Sign up ×
Stack Overflow is a community of 4.7 million programmers, just like you, helping each other. Join them; it only takes a minute:

I want to concatenate a piece of text, for example "The answer is " with a signed integer, to give the output "The number is 42".

I know how long the piece of text is (14 characters) but I don't know how many characters the string representation of the number will be.

I assume the worst case scenario, the largest signed 16-bit integer has 5 digits, plus one extra in case it is negative, so is the following code the correct way to do it?

#include <stdio.h>
#include <stdlib.h>

int main()
    char *message;

    message = malloc(14*sizeof(char)+(sizeof(int)*5)+1);

    sprintf(message, "The answer is %d", 42);


share|improve this question

6 Answers 6

up vote 7 down vote accepted


malloc(14*sizeof(char) /*for the 14 char text*/
       +(sizeof(char)*5) /*for the magnitude of the max number*/
       +1 /* for the sign of the number*/
       +1 /* for NULL char*/

Since the digits will be represented as char you have to use sizeof(char) instead of sizeof(int).

share|improve this answer
I'd add that since sizeof(char) is 1 by the C standard, just 14+5+1+1 would be ok – qrdl Feb 25 '10 at 13:16
@qrdl: Ya that would work, but using sizeof(char) makes it clear what is it being allocated to hold. – codaddict Feb 25 '10 at 13:18
You must apply the sizeof(char) on the sum of the number of char you need. On a 2 bytes / char system your solution won't work. – Nicolas Guillaume Feb 25 '10 at 13:21
@Niklaos, a byte is not an octet. The ISO standard defines a byte as the same size as a char, however many bits that is. You never need sizeof(char) for malloc. – paxdiablo Feb 25 '10 at 13:33
@Niklaos, can you give an example of a 2 bytes/char system? As far as I know the C standard defines char as one byte. – mlibby Feb 25 '10 at 13:37

Not quite, you only need a number of characters so sizeof(int) is not required.

However, for easily maintainable and portable code, you should have something like:

#define TEXT "The answer is "
#if INT_MAX == 32767
    #define CHARS_PER_INT 6
#if INT_MAX == 2147483647
    #define CHARS_PER_INT 11
    #error Suspect system, I have no idea how many chars to allocate for an int.

int main (void) {
    char *message;

    message = malloc(sizeof(TEXT)+CHARS_PER_INT+1);
    sprintf(message, TEXT "%d", 42);
    return 0;

This has a number of advantages:

  • If you change the string, you change one thing and one thing only. The argument to malloc adjusts automatically.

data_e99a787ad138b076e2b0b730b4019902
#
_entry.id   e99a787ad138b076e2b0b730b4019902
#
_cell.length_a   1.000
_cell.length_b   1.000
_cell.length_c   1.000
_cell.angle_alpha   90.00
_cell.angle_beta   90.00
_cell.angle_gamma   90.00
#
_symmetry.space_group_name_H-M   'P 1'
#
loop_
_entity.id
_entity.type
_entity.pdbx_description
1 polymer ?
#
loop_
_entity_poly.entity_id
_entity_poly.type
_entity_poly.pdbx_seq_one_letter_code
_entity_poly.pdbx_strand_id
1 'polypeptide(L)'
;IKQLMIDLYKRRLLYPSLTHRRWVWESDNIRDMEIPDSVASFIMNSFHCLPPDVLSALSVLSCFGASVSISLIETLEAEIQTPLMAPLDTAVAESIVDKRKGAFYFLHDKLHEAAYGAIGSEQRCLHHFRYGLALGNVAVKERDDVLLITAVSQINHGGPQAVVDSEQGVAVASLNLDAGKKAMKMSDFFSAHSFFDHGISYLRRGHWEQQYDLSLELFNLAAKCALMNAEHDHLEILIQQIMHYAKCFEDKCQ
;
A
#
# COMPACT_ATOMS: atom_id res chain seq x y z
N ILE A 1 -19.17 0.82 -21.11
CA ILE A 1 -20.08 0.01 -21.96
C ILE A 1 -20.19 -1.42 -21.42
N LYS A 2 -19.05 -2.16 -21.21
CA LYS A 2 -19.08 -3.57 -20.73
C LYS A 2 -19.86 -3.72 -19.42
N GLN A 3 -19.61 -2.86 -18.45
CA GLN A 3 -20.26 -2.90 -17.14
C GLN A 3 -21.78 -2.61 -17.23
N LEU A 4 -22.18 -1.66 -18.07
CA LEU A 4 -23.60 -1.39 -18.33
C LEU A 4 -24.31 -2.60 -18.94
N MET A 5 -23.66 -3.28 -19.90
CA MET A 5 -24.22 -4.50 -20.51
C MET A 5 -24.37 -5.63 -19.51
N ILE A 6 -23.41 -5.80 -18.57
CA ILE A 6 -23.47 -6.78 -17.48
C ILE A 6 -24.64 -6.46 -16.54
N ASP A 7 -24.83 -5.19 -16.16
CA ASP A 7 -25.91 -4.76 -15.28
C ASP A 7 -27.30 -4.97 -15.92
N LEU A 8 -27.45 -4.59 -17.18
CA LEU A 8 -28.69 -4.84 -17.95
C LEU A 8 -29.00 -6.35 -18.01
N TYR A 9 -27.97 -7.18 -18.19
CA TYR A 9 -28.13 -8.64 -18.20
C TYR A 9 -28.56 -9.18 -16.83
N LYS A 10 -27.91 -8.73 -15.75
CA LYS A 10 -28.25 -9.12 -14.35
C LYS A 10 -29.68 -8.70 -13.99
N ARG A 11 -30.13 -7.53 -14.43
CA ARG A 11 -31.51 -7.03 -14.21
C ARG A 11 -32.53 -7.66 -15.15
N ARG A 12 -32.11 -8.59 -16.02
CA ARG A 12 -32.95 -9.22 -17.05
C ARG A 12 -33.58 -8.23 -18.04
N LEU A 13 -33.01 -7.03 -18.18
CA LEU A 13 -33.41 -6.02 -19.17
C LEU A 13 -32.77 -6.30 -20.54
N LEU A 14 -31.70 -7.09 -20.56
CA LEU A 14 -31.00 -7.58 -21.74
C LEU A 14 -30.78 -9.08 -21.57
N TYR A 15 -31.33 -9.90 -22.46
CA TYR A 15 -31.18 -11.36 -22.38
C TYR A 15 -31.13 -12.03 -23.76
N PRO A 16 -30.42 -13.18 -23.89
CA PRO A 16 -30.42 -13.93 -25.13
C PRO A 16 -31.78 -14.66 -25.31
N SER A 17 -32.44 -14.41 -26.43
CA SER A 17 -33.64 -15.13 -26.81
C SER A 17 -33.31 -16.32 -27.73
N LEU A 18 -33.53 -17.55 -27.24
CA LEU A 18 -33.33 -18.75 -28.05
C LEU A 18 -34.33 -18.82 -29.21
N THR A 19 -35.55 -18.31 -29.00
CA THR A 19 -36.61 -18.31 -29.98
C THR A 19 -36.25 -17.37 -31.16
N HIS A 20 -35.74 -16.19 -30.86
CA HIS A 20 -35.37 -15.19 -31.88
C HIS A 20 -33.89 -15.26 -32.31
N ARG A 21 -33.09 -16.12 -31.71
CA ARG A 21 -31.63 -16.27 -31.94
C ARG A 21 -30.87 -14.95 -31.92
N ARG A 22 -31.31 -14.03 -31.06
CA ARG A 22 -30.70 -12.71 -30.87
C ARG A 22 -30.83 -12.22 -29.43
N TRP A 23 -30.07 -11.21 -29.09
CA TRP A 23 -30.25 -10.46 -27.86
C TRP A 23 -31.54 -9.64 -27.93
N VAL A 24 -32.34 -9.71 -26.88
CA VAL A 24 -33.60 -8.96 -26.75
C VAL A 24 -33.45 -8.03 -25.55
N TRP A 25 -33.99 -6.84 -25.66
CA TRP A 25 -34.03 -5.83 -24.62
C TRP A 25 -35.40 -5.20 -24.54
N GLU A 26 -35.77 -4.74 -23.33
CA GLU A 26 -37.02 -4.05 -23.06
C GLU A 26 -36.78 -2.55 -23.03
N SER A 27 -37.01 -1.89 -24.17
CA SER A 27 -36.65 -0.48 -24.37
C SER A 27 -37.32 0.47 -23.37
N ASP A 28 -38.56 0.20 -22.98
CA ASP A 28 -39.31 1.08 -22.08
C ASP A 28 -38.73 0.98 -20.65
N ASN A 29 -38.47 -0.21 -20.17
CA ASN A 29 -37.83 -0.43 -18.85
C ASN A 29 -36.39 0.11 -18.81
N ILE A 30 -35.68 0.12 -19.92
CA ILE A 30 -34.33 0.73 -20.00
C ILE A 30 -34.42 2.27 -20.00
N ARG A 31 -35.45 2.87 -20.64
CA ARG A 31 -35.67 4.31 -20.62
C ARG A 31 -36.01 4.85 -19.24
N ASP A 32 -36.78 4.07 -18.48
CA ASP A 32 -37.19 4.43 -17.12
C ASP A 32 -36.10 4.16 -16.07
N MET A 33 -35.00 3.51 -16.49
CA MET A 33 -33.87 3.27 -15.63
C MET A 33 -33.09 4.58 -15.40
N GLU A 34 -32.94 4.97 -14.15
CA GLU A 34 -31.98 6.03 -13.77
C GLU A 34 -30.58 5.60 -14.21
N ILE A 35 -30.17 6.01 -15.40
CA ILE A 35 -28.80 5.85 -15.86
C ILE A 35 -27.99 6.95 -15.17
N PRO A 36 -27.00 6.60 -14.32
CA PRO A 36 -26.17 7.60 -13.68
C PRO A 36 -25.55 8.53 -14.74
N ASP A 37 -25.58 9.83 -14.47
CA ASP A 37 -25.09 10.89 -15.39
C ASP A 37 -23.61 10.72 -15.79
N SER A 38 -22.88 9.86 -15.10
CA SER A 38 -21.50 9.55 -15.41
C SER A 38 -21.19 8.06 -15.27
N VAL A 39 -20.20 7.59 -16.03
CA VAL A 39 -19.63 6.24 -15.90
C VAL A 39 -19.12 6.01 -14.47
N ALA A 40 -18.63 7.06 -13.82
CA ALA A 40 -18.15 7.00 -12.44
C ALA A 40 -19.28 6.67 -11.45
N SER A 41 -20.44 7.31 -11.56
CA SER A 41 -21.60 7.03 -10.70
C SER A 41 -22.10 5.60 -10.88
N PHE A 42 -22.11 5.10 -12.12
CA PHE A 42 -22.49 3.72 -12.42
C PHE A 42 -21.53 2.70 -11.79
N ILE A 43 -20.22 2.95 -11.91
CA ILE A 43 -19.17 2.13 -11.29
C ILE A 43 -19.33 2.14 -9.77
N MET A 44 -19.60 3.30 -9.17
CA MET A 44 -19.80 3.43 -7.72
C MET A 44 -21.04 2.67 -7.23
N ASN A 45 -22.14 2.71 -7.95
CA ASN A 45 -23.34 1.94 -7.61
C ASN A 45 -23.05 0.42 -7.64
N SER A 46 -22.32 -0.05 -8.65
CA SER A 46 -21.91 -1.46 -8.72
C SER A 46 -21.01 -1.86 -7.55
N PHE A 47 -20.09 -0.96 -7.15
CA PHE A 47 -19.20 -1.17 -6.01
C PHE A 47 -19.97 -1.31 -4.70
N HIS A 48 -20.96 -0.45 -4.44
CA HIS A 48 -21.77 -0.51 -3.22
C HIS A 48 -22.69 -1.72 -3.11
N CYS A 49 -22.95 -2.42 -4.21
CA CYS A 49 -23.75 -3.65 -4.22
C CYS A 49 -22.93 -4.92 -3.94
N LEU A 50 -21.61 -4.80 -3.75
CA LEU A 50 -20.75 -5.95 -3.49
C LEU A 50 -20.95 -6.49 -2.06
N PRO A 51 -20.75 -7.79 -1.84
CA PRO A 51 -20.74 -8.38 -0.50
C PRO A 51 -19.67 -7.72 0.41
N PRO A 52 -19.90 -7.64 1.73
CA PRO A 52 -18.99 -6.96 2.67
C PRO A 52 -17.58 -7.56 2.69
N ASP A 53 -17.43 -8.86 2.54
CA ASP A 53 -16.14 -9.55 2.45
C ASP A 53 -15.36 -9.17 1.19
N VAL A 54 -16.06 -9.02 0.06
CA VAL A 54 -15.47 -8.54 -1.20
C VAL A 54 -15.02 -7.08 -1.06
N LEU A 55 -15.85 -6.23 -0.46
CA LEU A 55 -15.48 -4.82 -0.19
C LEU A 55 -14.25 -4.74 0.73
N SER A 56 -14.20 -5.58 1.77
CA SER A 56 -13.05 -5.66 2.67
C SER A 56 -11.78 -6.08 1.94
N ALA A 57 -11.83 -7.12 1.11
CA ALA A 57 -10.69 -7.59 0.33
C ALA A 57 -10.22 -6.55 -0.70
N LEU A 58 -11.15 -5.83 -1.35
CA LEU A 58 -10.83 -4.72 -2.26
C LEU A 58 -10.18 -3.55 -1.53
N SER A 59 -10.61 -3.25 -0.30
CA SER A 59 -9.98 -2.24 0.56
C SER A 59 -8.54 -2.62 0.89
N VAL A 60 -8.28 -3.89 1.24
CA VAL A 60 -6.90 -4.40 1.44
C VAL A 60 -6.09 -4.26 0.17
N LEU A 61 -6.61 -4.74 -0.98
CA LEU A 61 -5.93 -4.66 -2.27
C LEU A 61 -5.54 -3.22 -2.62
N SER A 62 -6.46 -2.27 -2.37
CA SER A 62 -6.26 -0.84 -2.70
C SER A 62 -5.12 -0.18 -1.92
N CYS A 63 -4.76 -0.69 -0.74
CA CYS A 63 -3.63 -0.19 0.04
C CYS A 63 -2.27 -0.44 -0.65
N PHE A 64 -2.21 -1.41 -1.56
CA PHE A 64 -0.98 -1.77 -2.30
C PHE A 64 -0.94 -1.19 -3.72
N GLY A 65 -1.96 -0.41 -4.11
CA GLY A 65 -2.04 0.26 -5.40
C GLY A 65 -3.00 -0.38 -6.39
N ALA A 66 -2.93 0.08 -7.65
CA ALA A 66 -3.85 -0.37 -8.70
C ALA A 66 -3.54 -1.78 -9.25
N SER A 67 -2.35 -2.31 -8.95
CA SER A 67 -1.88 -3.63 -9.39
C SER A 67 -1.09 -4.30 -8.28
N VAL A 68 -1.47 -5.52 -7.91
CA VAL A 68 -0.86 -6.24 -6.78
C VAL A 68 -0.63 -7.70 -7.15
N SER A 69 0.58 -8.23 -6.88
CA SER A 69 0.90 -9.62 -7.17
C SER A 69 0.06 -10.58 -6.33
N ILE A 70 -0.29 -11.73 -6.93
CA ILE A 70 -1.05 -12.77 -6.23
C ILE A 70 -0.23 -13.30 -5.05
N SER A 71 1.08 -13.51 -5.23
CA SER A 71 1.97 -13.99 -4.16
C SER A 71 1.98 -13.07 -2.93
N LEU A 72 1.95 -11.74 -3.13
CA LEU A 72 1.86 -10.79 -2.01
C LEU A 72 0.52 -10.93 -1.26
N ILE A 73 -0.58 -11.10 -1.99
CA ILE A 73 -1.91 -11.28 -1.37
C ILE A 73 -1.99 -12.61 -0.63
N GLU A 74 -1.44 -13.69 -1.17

• The expression sizeof(TEXT)+CHARS_PER_INT+1 is calculated at compile time. A solution involving strlen would have a runtime cost.
  • If you try to compile your code on a system where integers may cause overflow, you'll be told about it (go fix the code).
  • You should actually allocate an extra character for the number since the biggest 16-bit number (in terms of character count) is -32768 (six characters long). You'll notice I still have a +1 on the end - that's because you need space for the string null terminator.
share|improve this answer
Thanks for the answer - you say the expression is calculated at compile time, but I don't see any difference between this and the answer above - they are surely calculated at the same point, i.e. inside the malloc() expression. What am I missing? – SlappyTheFish Feb 25 '10 at 14:17
@Slappy, they are both compile-time expressions. I was comparing it to a "strlen()" solution which would have a runtime cost, updating to make that clear. – paxdiablo Feb 25 '10 at 21:59

One way of doing it (not necessarily recommended) that gives you the exact size of the number in characters is using the stdio functions themselves.

For example, if you print the number (somewhere, for whatever reason) before you allocate your memory, you can use the %n format identifier with printf. %n doesn't print anything; rather, you supply it with a pointer to int, and printf fills that with how many characters have been written so far.

Another example is snprintf, if you have it available. You pass it the maximum number of characters you want it to write to your string, and it returns the number of characters it should have written, not counting the final nul. (Or -1 on error.) So, using a 1-byte dummy string, snprintf can tell you exactly how many characters your number is.

A big advantage to using these functions is that if you decide to change the format of your number (leading 0's, padding spaces, octal output, long longs, whatever) you will not overrun your memory.

If you have GNU extensions to stdio, you may want to consider using asprintf. This is exactly like sprintf, except it does the memory allocation for you! No assembly required. (Although you do need to free it yourself.) But you shouldn't rely on it to be portable.

share|improve this answer

malloc((14 + 6 + 1) * sizeof(char));